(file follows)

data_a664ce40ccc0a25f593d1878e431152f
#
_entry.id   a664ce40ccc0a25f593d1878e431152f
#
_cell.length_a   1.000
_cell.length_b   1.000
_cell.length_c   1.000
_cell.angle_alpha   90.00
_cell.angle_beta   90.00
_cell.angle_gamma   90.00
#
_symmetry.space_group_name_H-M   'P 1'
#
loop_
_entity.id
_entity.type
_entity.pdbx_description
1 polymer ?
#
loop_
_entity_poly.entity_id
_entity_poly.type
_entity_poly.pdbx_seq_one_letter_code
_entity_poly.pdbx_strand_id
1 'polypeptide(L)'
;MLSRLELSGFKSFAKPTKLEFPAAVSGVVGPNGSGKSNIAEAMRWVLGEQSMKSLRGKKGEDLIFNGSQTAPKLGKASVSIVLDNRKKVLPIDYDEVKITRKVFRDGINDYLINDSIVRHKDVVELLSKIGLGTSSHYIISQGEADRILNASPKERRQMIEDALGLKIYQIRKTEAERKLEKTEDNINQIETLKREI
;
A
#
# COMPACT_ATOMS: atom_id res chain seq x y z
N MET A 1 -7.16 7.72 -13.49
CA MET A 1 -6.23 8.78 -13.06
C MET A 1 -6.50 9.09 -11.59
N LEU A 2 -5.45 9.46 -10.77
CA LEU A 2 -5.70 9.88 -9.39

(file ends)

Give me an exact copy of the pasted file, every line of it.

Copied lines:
data_a664ce40ccc0a25f593d1878e431152f
#
_entry.id   a664ce40ccc0a25f593d1878e431152f
#
_cell.length_a   1.000
_cell.length_b   1.000
_cell.length_c   1.000
_cell.angle_alpha   90.00
_cell.angle_beta   90.00
_cell.angle_gamma   90.00
#
_symmetry.space_group_name_H-M   'P 1'
#
loop_
_entity.id
_entity.type
_entity.pdbx_description
1 polymer ?
#
loop_
_entity_poly.entity_id
_entity_poly.type
_entity_poly.pdbx_seq_one_letter_code
_entity_poly.pdbx_strand_id
1 'polypeptide(L)'
;MLSRLELSGFKSFAKPTKLEFPAAVSGVVGPNGSGKSNIAEAMRWVLGEQSMKSLRGKKGEDLIFNGSQTAPKLGKASVSIVLDNRKKVLPIDYDEVKITRKVFRDGINDYLINDSIVRHKDVVELLSKIGLGTSSHYIISQGEADRILNASPKERRQMIEDALGLKIYQIRKTEAERKLEKTEDNINQIETLKREI
;
A
#
# COMPACT_ATOMS: atom_id res chain seq x y z
N MET A 1 -7.16 7.72 -13.49
CA MET A 1 -6.23 8.78 -13.06
C MET A 1 -6.50 9.09 -11.59
N LEU A 2 -5.45 9.46 -10.77
CA LEU A 2 -5.70 9.88 -9.39